I been asked over and over again what it was like for me to live in the forest, and it occured to me how unbelievable it might be to some people that, along with three other people, I lived without electricity (well, we had a generator that we were able to use about once a week), running water, or regular contact with the outside world. We lived in tents, cooked over a fire, bathed and washed dishes and clothes in nearby freshwater sources, and used ‘latrines’ (AKA holes in the ground).
Despite all of these inconveniences, life in the forest was freaking amazing. We were surrounded by wildlife everyday; one of our camps had a semi-resident group of Pogonias monkeys that, on one morning, decided they would jump around in the trees over our camp.
During our time in the forest, we basically had two on-trail camps that we stayed in, one after the other.
The first was christened ‘Etepo Beta’, and sat on the edge of a cliff, overlooking the ocean. The camp was pretty awesome, but definitely had some unique topographical issues. For instance, our freshwater source was at the bottom of a soul-crushing ravine that involved a fair amount of controlled butt sliding to get down. It was literally sheer at some points, and I swear I had to use all available handholds to get back up again. Bathing here gave a new meaning to the word clean; by the time we got back to camp we were usually sweating again, so when we said that we were ‘clean‘, what we usually meant was that we had bathed at one point during the day.
Living in a tent was also not bad at all – I actually slept really, really well. Yes, when it rained incessantly (which it did…a lot), the tarp under my tent usually held some water, which made sleeping on it something akin to a waterbed. But, all in all, it was like a little haven of privacy for all of us.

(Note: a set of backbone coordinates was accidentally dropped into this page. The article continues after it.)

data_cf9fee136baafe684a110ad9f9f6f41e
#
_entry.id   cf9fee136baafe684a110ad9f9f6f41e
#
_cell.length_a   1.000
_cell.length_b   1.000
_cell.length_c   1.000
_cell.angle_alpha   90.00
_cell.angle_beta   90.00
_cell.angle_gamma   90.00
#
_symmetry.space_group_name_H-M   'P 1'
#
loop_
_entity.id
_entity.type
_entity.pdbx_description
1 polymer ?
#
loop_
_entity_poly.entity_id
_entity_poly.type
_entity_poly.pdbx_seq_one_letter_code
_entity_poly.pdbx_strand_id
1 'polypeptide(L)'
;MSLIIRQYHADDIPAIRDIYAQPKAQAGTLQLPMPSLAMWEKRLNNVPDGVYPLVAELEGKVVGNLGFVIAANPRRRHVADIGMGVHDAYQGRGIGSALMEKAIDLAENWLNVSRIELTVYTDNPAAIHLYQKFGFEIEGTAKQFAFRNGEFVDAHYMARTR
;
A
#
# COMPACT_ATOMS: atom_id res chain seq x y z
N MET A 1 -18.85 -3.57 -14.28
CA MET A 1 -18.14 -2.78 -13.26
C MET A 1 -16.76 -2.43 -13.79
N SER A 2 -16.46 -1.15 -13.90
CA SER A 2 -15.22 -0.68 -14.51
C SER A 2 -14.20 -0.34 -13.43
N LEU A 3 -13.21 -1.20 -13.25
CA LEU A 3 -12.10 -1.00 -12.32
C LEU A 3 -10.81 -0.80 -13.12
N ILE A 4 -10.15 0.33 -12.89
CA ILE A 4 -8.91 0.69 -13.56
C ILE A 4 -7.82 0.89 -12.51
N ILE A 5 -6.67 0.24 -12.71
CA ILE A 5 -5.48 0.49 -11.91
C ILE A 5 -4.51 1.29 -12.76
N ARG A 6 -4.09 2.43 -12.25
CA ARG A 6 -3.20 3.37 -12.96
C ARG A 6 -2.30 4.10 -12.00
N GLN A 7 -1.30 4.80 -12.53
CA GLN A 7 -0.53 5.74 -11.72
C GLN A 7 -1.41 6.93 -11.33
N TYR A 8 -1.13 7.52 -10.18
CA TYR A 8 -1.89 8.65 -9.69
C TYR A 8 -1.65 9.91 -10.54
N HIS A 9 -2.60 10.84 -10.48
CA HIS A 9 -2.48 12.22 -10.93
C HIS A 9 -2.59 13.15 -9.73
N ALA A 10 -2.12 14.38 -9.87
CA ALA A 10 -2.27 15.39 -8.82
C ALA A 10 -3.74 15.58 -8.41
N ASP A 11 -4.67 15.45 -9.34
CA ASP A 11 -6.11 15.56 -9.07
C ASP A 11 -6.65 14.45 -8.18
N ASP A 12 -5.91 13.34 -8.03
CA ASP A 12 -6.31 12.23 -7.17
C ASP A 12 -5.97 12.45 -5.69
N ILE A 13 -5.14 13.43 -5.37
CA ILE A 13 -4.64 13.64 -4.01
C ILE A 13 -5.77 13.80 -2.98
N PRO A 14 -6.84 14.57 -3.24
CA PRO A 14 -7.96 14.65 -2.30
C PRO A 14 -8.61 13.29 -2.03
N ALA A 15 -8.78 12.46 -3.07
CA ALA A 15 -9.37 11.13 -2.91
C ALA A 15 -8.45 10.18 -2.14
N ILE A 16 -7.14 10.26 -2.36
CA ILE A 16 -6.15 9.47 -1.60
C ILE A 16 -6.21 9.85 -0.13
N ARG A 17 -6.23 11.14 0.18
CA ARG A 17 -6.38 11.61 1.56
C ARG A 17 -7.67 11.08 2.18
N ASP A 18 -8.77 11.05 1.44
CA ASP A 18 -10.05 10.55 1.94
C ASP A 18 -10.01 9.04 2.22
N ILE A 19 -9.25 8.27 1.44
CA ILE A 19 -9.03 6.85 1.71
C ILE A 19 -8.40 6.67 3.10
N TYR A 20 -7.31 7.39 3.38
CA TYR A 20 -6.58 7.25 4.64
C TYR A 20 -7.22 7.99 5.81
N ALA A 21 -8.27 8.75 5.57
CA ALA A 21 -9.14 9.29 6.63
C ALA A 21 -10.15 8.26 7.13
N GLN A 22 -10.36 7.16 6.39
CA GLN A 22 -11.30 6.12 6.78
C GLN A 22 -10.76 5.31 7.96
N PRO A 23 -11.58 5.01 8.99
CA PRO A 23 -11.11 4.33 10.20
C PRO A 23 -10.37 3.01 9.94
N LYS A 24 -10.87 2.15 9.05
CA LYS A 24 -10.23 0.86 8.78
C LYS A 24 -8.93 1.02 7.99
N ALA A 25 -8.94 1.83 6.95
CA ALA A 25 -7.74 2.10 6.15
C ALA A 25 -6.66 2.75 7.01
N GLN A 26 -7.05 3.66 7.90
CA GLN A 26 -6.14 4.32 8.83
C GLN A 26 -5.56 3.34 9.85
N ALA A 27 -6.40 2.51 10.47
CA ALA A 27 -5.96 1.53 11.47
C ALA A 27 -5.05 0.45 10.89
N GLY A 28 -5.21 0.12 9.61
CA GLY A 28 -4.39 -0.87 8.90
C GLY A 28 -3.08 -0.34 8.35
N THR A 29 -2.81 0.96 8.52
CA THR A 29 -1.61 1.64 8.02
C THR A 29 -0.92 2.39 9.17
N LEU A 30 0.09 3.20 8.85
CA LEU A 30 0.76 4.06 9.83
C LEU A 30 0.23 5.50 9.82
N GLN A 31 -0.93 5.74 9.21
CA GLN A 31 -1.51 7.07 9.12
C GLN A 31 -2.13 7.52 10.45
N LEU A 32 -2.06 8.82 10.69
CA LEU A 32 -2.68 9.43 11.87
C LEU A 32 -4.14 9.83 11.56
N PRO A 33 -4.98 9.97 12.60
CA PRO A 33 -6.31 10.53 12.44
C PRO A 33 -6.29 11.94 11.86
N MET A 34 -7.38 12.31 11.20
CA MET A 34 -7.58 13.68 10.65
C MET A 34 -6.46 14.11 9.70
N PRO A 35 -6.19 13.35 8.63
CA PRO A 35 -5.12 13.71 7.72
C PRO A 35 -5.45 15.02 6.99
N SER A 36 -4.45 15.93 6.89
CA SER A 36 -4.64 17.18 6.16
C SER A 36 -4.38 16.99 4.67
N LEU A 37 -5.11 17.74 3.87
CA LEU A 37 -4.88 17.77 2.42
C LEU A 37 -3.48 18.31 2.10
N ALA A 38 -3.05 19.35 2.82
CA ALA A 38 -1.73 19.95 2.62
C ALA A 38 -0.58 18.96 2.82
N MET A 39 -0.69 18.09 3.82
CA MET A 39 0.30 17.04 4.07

Hanging out in our ‘kitchen’ on a early evening.
At any given point in time, at least 50% of my belongings were soaked or wet. Usually 95% of my belongings were at least damp. Drying out shoes was a losing battle…but I still gave it a go whenever I could, because there is nothing worse in the morning than a wet pair of boots!
After days and days of rain, I would just wake up hoping that enough sunshine would make it through the trees to dry my clothes. Fortunately, at the next camp we could use hot beach rocks to dry our clothes much faster.
Our second camp was like paradise. Really, it was. It was right on the beach and directly next to a nice river – one that did not involve a somewhat dangerous climb. Named ‘seven caves camp’, for the seven caves that were found along the coastline at that point, it was my favorite place during my time out there.
The kitchen/living area at our second camp was way bigger; Seth is sitting on a plastic chair (different from the first one…this was like a patio chair) that we rescued from the beach trash and sat on in camp.
The last night on the beaches, we had to hike to a different location that was easier pick up point for our boat ride out. We took about two hours to set up camp on a tidal beach that was basically surrounded on all sides by cliffs, ocean, and a river. This involved cutting a camping area in a narrow, densely vegetated piece of land.
For what it’s worth – I would go back in second.